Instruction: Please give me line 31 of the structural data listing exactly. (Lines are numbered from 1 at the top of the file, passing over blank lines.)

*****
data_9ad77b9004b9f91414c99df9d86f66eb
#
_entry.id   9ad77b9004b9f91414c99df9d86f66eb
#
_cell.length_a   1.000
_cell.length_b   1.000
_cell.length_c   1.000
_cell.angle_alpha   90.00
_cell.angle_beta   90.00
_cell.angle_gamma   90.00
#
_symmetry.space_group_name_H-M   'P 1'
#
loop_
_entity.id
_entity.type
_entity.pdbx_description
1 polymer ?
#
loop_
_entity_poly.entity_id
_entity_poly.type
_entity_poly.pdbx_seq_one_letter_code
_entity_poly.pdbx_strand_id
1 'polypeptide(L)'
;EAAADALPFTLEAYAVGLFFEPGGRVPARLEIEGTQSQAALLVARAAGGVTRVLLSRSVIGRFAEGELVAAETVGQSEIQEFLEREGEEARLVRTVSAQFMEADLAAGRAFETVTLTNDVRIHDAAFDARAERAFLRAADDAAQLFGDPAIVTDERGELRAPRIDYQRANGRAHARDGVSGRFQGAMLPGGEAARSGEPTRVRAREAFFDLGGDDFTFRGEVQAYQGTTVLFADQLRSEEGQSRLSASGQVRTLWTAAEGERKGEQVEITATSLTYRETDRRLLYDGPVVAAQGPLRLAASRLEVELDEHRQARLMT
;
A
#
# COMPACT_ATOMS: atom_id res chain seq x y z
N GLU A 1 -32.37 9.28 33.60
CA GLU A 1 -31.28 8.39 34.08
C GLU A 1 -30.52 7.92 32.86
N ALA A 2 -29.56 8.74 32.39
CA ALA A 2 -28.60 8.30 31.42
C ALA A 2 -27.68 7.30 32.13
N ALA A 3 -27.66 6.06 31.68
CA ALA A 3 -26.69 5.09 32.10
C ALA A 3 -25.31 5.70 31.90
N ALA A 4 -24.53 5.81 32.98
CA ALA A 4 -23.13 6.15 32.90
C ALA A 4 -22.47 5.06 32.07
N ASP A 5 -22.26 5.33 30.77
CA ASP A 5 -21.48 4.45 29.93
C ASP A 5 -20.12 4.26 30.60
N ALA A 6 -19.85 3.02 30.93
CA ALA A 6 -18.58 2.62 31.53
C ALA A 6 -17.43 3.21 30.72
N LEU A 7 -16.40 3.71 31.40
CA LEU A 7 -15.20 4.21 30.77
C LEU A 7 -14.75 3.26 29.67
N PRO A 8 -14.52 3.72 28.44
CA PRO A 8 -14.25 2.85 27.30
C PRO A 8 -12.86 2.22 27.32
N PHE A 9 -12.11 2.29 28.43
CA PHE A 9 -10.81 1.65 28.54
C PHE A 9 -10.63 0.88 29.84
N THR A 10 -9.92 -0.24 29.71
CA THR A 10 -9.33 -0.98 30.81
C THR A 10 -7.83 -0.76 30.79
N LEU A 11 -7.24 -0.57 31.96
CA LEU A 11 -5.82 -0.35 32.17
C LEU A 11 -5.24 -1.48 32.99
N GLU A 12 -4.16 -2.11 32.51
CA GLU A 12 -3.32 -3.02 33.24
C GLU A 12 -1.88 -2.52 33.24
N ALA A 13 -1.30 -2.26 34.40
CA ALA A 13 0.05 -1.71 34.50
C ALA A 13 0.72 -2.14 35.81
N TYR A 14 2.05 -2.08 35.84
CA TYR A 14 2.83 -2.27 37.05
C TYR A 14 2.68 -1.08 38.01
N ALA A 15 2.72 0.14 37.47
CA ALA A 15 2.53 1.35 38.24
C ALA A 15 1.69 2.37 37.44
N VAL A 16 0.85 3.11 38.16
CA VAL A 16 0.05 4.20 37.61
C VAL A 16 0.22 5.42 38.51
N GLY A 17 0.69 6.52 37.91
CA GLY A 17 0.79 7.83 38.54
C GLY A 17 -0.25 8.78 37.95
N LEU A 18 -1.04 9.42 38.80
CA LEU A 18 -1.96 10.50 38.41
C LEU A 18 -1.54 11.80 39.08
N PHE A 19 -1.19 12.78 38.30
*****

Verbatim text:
N GLU A 1 -32.37 9.28 33.60